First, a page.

Account Management people seldom get any respect.

It does not matter if they work in an Advertising, Media, or Digital Agency. They are usually thought of as glorified traffic managers, “yes” men, and in some cases the Client’s in-house enforcer.

This sad state of affairs is the result of a deep, industry-wide misunderstanding of the Account Management function and has terrible effects on the Agency business.

The Account Management person can make a huge difference if he adds real value in five different areas:

1) Manage the Agency Brand.

The Account Manager is the Brand Manager of the Agency Brand.

All Agencies tell their Clients that they need to define brand equity and make sure that this equity is delivered and reinforced in every single contact with the target. The same principle applies to the Agency Brand. They may want to be known as “Creative”, “Strategic”, “Social Media driven”, “Global” or any of a number of positions. It is the responsibility of the Account Manager to build this equity with the Client in each contact, every day. Failure to do this will result in the Agency not living up to what it tells the world in its website and PR. If no one on the Client side sees the Agency as really delivering a differential competitive benefit, they will not defend it. The Agency will then be on the way to commoditization and procurement hell.

2) Manage different personalities

The Account Manager has to deal with a wide variety of personality types and he must be able to actively influence all them. He must convince the hard charging Client that he understands the business and will be able to properly represent him in the Agency. At the same time he must build trust and rapport with the Creatives and persuade then that he is passionate about the quality of the work. And he must be trusted by Agency Management to deliver the growth and profitability results that are necessary, even in a “creative” business.

The interests of these three main constituencies many times look irreconcilable. It often feels that the Account Manager can only make one out of three happy. But he must deliver all three and this can only happen if he can understand different perspectives and motivations and build productive, long-term relationships with these divergent, yet highly dominant personality types.

3) Manage Ideas

Ideas are the lifeblood of the Agency business. There is nothing more important. Getting them right is the difference between happy Clients, creative recognition and a profitable Agency or going out of business.

The Account Manager is responsible for several key steps in the road to great Ideas. He must understand the Client’s business well enough to take a marketing problem and identify its underlying communicational challenge. He must then craft a brief that is not only strategically correct but also insightful and inspiring. He must be able to deliver this brief in a way that makes it seem important and fun to work on.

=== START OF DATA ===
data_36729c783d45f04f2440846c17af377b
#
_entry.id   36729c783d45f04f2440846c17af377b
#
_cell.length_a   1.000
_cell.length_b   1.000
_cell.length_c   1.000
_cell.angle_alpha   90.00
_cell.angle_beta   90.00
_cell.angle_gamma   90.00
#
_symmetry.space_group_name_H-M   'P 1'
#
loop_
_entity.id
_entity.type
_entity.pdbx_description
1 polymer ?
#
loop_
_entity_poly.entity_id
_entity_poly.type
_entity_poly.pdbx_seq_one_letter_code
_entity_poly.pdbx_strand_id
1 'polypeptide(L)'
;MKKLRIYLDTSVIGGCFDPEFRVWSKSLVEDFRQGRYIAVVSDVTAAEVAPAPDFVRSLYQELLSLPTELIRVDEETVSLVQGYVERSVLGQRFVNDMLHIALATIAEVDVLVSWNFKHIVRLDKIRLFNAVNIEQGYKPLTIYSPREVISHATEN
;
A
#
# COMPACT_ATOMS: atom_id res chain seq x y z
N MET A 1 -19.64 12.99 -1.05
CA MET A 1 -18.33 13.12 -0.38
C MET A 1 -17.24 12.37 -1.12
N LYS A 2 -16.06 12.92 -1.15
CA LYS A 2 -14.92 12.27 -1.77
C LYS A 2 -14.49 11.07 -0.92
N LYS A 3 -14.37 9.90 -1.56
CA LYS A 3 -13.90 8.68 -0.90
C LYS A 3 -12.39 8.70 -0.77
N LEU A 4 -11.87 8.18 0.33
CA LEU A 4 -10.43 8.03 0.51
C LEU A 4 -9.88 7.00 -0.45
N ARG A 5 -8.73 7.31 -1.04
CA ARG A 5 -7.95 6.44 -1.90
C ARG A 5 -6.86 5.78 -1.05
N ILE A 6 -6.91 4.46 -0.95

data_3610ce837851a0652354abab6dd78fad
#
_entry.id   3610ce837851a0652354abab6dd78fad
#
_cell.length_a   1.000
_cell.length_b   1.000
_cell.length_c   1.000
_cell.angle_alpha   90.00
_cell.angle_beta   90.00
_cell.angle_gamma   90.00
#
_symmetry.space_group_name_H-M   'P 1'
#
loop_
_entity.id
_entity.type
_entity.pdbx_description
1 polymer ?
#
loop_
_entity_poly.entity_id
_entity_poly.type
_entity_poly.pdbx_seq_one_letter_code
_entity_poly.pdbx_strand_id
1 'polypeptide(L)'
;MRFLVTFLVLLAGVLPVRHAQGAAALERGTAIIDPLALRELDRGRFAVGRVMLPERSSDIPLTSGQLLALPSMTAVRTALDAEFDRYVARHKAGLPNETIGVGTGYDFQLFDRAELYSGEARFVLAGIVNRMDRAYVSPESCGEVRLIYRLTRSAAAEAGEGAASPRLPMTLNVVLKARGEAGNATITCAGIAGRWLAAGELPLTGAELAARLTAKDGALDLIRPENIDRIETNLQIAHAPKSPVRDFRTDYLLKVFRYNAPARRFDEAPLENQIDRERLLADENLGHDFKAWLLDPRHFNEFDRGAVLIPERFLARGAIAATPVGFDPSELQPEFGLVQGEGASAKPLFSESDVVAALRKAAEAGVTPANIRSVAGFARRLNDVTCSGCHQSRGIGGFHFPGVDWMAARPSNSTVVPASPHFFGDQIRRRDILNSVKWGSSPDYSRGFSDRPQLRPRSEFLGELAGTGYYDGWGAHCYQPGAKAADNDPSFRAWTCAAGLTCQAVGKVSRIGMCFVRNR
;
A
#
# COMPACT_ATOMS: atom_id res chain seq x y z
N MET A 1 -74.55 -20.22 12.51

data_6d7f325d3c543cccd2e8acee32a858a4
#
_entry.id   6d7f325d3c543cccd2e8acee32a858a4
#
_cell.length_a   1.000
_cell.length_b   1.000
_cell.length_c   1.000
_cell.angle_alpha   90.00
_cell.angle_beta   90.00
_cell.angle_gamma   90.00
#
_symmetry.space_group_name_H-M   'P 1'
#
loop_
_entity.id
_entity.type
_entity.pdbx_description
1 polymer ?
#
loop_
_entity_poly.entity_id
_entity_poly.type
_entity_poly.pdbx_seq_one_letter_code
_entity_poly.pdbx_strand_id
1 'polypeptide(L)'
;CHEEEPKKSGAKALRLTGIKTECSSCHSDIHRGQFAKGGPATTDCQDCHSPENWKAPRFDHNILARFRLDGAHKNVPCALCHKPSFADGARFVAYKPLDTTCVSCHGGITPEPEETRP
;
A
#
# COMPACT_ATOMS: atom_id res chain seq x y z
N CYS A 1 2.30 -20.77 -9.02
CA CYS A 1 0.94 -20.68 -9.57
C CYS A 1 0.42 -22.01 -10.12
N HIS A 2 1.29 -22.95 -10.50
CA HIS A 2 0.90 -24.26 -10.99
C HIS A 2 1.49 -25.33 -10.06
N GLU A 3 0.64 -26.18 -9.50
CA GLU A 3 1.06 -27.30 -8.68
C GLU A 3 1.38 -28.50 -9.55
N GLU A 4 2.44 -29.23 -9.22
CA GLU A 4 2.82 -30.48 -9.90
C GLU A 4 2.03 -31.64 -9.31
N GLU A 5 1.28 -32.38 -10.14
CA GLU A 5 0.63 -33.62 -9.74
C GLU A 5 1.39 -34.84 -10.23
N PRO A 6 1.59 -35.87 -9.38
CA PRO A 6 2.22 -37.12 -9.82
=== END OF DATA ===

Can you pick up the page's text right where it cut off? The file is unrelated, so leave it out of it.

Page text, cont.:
Once the creative is being developed he must have the ability to look at the work in process and determine if it is going in the right direction. If it is not, he must be able to articulate the issues to the creative department in a way that they both understand the issue, and buy in to the need to make a change.

Finally, he must be able to present the work to the Client and show that this is not just a cool idea, but also the best possible solution the Client’s marketing problem.

Managing Ideas is complex and requires a lot of experience and “feel”.   It also requires a huge amount of credibility, both with the Creatives and the Client. It is not easy. But nothing is more important.

4) Manage Results

Getting things to happen in an Agency is difficult. This is due to several things. The creative process is unpredictable and the right solution may arrive in days or months. This randomness has to be reconciled with real life timetables. Additionally, Client priorities become Agency priorities; when this is multiplied by the number of Clients, scheduling anything can become very complicated.

Finally, there are Agency projects that must be done that take time away from Clients. New Business typically drains the Agency resources dry while the pitch in on. And there is always a pitch going on.

With all of this chaos swirling around him, the Account Management person has to make sure that his Client’s projects get, done, on time, within budget, and with a high level of quality. If it does not get done, problems are virtually guaranteed.

5) Provide a credible POV on the Client’s business 

An Account Manager will typically sit down to talk about tractors with one Client and diapers with another. And in both cases, he needs to have a credible point of view. It he does bring knowledge and insight to the table his Client will look at him as a Supplier but not an Adviser. Importantly, the Agency that he represents will also be moved down along the line to commoditization.

The successful Account Manager will be the one that can bring fresh perspectives to the table. He will bring things to the Client that he did not know, and importantly, things that give him competitive advantage. Once he does this, he is well on the way to establishing his, and the Agency’s worth, in the eyes of the Client. He is moving his Agency away from commoditization.

If an Account Manager does these five things he will make an invaluable contribution to building his Clients’ Brand, the Agency’s business, and his own career.

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